In the

Supreme Court of the United States

JOHN HOWELL Petitioner,


SANDRA HOWELL, Respondent.




Petitioner and Respondent agreed prior to divorce that Respondent was entitled to fifty percent of Peti­tioner's military retirement pay, and the decree so awarded. Petitioner later elected to receive veterans' disability benefits and waived an equal amount of retirement pay, consequently reducing Respondent's vested interest. Does the Uniformed Services Former Spouses' Protection Act preempt the state court's en­forcement or modification of a stipulated decree in or­der to indemnify Respondent and avoid depriving her of vested property without due process?


In addition to the provisions set out in the Brief of Petitioner, the following is also involved.

10 U.S.C. 1408(e)(6)

Nothing in this section shall be construed to relieve a member of liability for the payment of alimony, child support, or other payments required by a court order on the grounds that payments made out of dispos­able retired pay under this section have been made in the maximum amount permitted un­der paragraph (1) or subparagraph (B) of par­agraph (4). Any such unsatisfied obligation of a member may be enforced by any means available under law other than the means provided under this section in any case in which the maximum amount permitted under paragraph (1) has been paid and under sec­tion 459 of the Social Security Act in any case in which the maximum amount permitted under subparagraph (B) of paragraph (4) has been paid.


Petitioner John Howell and Respondent Sandra Howell resided and divorced in Arizona. Arizona is a community property state.

At the time of their divorce they contemplated that John's retirement was imminent.

Accordingly, they agreed to equally divide John's forth­coming military retirement pay (MRP). Their agree­ment provided:

[Sandra] is entitled to and is awarded as her sole and separate property FIFTY PER­CENT (50%) of [John's] military retirement when it begins through a direct pay order.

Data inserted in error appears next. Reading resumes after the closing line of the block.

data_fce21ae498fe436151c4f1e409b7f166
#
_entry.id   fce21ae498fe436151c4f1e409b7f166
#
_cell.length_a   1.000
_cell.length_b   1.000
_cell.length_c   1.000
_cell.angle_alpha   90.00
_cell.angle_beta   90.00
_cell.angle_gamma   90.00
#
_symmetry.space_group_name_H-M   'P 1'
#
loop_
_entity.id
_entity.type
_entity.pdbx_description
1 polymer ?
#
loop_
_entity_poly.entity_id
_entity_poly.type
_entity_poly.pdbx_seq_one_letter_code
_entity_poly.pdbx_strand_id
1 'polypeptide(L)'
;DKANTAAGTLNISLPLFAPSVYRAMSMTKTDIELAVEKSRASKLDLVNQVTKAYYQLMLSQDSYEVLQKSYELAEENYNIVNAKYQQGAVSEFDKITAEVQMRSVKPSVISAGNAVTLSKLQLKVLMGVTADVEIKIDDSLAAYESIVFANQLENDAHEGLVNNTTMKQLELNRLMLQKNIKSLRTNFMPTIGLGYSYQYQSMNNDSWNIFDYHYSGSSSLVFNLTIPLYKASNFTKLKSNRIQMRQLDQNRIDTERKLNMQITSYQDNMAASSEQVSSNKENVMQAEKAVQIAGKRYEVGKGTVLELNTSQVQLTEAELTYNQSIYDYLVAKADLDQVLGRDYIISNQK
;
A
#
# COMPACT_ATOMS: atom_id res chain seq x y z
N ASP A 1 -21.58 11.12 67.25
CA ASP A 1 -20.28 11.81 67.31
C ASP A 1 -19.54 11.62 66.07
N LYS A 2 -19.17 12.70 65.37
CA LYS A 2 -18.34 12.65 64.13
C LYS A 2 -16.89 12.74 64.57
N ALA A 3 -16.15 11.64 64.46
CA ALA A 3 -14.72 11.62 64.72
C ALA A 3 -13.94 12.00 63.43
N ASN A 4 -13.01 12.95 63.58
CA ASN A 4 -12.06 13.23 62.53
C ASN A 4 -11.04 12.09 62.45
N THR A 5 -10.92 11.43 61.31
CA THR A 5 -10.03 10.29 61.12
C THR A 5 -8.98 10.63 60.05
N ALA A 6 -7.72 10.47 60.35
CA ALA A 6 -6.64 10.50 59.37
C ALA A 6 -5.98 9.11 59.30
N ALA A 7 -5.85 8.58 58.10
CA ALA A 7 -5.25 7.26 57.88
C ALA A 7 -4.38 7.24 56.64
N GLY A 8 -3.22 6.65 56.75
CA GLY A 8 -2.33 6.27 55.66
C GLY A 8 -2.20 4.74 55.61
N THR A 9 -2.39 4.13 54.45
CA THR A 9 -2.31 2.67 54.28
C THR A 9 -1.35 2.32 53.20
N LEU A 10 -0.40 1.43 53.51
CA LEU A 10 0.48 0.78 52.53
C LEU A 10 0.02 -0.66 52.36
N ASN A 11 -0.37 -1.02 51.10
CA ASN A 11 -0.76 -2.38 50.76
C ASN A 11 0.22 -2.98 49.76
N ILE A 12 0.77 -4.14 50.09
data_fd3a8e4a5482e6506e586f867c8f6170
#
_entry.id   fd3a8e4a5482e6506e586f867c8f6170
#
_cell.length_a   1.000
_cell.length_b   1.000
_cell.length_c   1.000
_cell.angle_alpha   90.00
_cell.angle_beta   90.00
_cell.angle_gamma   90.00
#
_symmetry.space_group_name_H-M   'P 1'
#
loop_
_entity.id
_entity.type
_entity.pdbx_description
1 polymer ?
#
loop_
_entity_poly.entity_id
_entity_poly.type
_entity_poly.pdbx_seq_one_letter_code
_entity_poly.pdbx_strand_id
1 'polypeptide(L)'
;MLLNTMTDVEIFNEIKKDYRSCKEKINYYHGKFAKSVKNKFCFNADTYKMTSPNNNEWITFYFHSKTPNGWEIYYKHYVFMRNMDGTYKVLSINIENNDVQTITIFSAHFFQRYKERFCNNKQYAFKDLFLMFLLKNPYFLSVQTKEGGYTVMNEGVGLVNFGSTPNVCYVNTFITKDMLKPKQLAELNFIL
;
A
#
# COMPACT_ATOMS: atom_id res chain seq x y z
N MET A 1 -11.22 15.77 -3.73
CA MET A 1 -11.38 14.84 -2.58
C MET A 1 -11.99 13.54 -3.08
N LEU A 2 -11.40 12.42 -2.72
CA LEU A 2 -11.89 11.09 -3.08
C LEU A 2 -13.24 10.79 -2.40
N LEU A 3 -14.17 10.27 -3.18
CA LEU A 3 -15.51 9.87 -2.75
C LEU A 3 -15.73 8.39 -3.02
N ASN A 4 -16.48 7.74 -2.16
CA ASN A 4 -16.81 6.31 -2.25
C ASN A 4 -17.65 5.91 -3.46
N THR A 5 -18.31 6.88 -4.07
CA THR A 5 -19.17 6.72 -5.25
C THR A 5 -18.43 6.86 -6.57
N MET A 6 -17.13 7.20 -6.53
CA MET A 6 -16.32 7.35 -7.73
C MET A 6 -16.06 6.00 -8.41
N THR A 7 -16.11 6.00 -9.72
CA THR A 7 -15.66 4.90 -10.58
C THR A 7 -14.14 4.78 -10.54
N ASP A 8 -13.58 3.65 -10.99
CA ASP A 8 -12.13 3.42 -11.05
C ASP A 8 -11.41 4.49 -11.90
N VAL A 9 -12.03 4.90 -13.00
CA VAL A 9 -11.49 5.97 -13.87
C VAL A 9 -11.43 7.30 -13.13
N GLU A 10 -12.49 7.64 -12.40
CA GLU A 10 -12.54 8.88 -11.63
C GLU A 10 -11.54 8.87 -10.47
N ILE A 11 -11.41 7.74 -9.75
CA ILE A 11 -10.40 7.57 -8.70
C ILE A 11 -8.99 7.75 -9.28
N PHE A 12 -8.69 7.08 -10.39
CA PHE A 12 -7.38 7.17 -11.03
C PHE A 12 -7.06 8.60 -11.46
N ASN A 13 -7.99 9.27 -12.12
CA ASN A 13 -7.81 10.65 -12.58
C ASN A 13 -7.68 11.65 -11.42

The Decree of Dissolution of Marriage entered on April 16, 1991 tracks the settlement agreement verba­tim:

[Sandra] is entitled to and is awarded as her sole and separate property FIFTY PER­CENT (50%) of [John's] military retirement when it begins through a direct pay order.

Sandra's apparent financial need entitled her to receive spousal maintenance from John. The Decree or­dered him to pay maintenance until he retired and she began receiving her share of the community property MRP.

John retired from the Air Force in 1992 after a twenty-year career. Payment of MRP be­gan in 1992.

In 2004, John voluntarily petitioned for Veterans Administration disability benefits. He received a retroactive disability rating of twenty percent in 2005. Because federal law prohibits duplication of MRP and disability benefits, John elected to waive MRP in an amount equal to his disability benefits of approxi­mately $250 per month. Conse­quently, the amount of Sandra's share of MRP was reduced by one-half of the amount John waived.

In 2013, Sandra moved to enforce the Decree's award of MRP and John moved to dismiss that motion. John agreed that Sandra had a vested interest in fifty percent of the MRP, and acknowledged he could not, under Arizona case law, unilaterally di­vest Sandra's interest in the MRP.

John did not argue the intent of his agreement with Sandra to share his MRP equally. Specifically, he did not argue that the agreement allowed him to uni­laterally reduce the dollar amount of Sandra's vested interest.